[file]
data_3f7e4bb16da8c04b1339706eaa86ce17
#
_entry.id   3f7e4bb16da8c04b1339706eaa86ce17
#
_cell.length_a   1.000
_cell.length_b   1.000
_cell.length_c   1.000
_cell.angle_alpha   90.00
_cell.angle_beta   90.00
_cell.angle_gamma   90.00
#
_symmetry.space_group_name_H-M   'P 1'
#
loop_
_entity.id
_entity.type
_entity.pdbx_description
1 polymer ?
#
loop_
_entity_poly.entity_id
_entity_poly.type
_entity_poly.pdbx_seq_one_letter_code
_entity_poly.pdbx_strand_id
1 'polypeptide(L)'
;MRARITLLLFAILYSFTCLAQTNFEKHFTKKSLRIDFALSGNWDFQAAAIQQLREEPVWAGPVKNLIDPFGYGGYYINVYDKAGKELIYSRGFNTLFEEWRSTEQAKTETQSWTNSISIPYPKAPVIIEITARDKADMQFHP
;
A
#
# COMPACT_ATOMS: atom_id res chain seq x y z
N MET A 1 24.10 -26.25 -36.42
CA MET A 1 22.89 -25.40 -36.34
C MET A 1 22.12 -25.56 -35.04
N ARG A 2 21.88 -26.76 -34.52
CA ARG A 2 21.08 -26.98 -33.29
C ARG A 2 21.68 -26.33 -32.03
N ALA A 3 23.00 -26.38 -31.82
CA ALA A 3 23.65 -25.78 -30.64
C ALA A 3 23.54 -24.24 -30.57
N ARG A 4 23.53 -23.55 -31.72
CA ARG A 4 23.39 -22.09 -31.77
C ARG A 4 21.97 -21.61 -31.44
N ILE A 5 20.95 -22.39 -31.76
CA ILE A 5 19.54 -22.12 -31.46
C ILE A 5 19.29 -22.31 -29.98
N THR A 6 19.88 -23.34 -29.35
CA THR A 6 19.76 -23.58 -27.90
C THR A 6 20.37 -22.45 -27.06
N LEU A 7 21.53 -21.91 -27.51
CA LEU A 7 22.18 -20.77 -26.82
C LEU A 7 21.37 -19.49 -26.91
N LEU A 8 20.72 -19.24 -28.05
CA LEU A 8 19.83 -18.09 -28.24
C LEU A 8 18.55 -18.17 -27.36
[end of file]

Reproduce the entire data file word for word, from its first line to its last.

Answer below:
data_3f7e4bb16da8c04b1339706eaa86ce17
#
_entry.id   3f7e4bb16da8c04b1339706eaa86ce17
#
_cell.length_a   1.000
_cell.length_b   1.000
_cell.length_c   1.000
_cell.angle_alpha   90.00
_cell.angle_beta   90.00
_cell.angle_gamma   90.00
#
_symmetry.space_group_name_H-M   'P 1'
#
loop_
_entity.id
_entity.type
_entity.pdbx_description
1 polymer ?
#
loop_
_entity_poly.entity_id
_entity_poly.type
_entity_poly.pdbx_seq_one_letter_code
_entity_poly.pdbx_strand_id
1 'polypeptide(L)'
;MRARITLLLFAILYSFTCLAQTNFEKHFTKKSLRIDFALSGNWDFQAAAIQQLREEPVWAGPVKNLIDPFGYGGYYINVYDKAGKELIYSRGFNTLFEEWRSTEQAKTETQSWTNSISIPYPKAPVIIEITARDKADMQFHP
;
A
#
# COMPACT_ATOMS: atom_id res chain seq x y z
N MET A 1 24.10 -26.25 -36.42
CA MET A 1 22.89 -25.40 -36.34
C MET A 1 22.12 -25.56 -35.04
N ARG A 2 21.88 -26.76 -34.52
CA ARG A 2 21.08 -26.98 -33.29
C ARG A 2 21.68 -26.33 -32.03
N ALA A 3 23.00 -26.38 -31.82
CA ALA A 3 23.65 -25.78 -30.64
C ALA A 3 23.54 -24.24 -30.57
N ARG A 4 23.53 -23.55 -31.72
CA ARG A 4 23.39 -22.09 -31.77
C ARG A 4 21.97 -21.61 -31.44
N ILE A 5 20.95 -22.39 -31.76
CA ILE A 5 19.54 -22.12 -31.46
C ILE A 5 19.29 -22.31 -29.98
N THR A 6 19.88 -23.34 -29.35
CA THR A 6 19.76 -23.58 -27.90
C THR A 6 20.37 -22.45 -27.06
N LEU A 7 21.53 -21.91 -27.51
CA LEU A 7 22.18 -20.77 -26.82
C LEU A 7 21.37 -19.49 -26.91
N LEU A 8 20.72 -19.24 -28.05
CA LEU A 8 19.83 -18.09 -28.24
C LEU A 8 18.55 -18.17 -27.36